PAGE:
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EOS

Purpose

Business platform for distributed apps with reliable governance, optimized for scaling and cheap/instant transactions.

History & key events

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Objects of governance & Used mechanics

Consitution and voting

EOS has a constitution with governance features baked into the smart contract. In order to alter the constitution, the following process will have to take place:

  1. Block producers propose a change to the constitution and obtains 15/21 approval.
  2. Block producers maintain 15/21 approval of the new constitution for 30 consecutive days.
  3. All users are required to indicate acceptance of the new constitution as a condition of future transactions being processed.
  4. Block producers adopt changes to the source code to reflect the change in the constitution and propose it to the blockchain using the hash of the new constitution.
  5. Block producers maintain 15/21 approval of the new code for 30 consecutive days.
  6. Changes to the code take effect 7 days later, giving all non-producing full nodes 1 week to upgrade after ratification of the source code.
  7. All nodes that do not upgrade to the new code shut down automatically.

The creation of an exact replica of an official (off-chain) ECAF order, resulting in a lot of confusion, has shown the flaws in the way official ECAF orders are given. ECAF has acknowledged this flaw and has created a way to verify orders on-chain. This method works for now, but a new, on-chain system to verify and receive official ECAF orders could help a lot.

ECAF

At the launch of the EOS mainnet all parties agreed on a constitution, naming ECAF (EOS Core Arbitration Forum). Block producers execute all of ECAF’s rulings. Unlike Block Producers which the community chooses by voting, ECAF members are self-appointed. 24 Block Producers have produced 64 blocks containing transactions that broke 10 ECAF Orders of Emergency Protection.

Any EOS token holder who violates the constitution is in breach of contract, and could theoretically be subject to civil action.

ECAF blacklisted a number of EOS accounts that were identified as associated with fraudulent activity. Blacklists are issued by ECAF and are delivered to block producer meetings. Block producer EosStore was not compliant with an ECAF blacklist issuance, and as a result, an account lost funds. An official statement released by EosStore on June 26, 2018, confirmed the block producer did indeed neglect to update blacklist data.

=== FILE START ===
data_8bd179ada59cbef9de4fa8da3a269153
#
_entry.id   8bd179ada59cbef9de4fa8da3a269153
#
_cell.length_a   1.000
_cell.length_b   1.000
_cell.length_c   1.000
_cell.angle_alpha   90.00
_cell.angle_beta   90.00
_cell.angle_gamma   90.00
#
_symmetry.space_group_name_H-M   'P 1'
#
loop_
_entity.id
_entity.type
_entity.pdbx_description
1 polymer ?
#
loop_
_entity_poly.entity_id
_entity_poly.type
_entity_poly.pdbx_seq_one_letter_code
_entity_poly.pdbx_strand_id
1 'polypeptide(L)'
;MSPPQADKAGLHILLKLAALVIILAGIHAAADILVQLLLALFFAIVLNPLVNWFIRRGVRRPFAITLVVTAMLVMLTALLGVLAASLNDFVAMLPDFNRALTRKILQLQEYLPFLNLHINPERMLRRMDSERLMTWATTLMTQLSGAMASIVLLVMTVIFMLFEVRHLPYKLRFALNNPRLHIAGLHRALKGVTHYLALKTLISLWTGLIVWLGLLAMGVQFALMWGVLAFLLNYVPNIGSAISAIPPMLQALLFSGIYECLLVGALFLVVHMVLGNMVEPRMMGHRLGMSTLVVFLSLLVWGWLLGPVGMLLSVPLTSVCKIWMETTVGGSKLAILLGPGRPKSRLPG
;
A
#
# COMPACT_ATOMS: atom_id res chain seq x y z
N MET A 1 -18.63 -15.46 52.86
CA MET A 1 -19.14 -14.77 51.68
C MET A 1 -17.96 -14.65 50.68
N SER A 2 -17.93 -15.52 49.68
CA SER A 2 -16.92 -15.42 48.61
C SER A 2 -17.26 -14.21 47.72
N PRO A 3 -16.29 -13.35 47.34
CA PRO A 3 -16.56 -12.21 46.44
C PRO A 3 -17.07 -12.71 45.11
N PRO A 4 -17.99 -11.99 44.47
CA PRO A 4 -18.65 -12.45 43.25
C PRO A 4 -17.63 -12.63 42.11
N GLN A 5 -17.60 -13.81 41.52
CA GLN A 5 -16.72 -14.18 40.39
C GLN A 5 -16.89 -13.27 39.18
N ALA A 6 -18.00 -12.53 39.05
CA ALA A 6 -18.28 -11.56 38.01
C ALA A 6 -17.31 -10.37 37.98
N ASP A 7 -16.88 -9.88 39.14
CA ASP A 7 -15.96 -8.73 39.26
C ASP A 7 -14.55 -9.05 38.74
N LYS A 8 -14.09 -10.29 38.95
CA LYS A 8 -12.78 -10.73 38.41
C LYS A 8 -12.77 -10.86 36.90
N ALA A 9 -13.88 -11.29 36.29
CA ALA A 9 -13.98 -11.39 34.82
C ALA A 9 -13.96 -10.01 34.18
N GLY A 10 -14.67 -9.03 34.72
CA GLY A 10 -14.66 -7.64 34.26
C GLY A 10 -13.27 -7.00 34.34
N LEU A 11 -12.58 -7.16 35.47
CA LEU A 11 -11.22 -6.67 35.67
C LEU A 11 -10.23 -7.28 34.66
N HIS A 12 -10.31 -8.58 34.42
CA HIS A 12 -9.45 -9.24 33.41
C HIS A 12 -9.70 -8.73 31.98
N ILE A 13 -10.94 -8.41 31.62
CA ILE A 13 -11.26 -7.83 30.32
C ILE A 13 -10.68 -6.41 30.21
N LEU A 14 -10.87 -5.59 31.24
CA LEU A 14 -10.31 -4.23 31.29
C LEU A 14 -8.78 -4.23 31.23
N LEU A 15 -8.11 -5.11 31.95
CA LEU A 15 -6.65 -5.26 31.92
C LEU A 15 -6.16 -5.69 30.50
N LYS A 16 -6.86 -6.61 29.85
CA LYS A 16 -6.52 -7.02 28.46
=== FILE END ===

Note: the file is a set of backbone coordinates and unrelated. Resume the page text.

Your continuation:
Vote buying

Article IV — No Vote Buying
No Member shall offer nor accept anything of value in exchange for a vote of any type, nor shall any Member unduly influence the vote of another.

Token holders can file claims against bad and/or non-complying block producers, get help with stolen accounts, and much more. Holders of capital are always looking for return. This is why people bought EOS tokens in the first place. What inevitably happens is that large token holders are able to make verbal back-room deals to commit their stake to certain block producers for certain benefits, but small token holders are not able to do this.

Some argue it seems natural that they would (and must) use those tokens to support other block producers they have collaborated with and believe to be good stewards of the network.

“As EOS grows and supports more use cases, those invested in the long-term success of the network will combat the forces, like vote manipulation, that degrade the long-term security of the network.” from Aurora EOS

Even if Huobi isn’t buying votes now, eventually someone almost certainly will unless rules are put in place that the whole community views as legitimate.

Block.one CEO Brendan Blumer made waves in the EOS community with a tweet suggesting that the EOS constitution be modified to allow block producers to pay dividends to users who contribute to their stake. Prosed change:

  1. BPs may offer rebates.
  2. Rebates will be paid to all tokens who voted, regardless of which BP they voted for, via some kind of mechanism built into the EOS blockchain.
  3. Non-voting tokens will not receive rebates.

Participation level

EOS voter participation is low. EOS governance as written does not work well with exchanges, which have custody over a vast amount of user cryptocurrency. Perhaps more importantly, there’s no way to prevent exchanges from voting the tokens of their users who don’t care to vote.

Bitfinex has written open source software to enfranchise its users, but it has limitations. We do not know of any other exchanges that have implemented it or anything similar.

Network Stats (on April 2019)

Links

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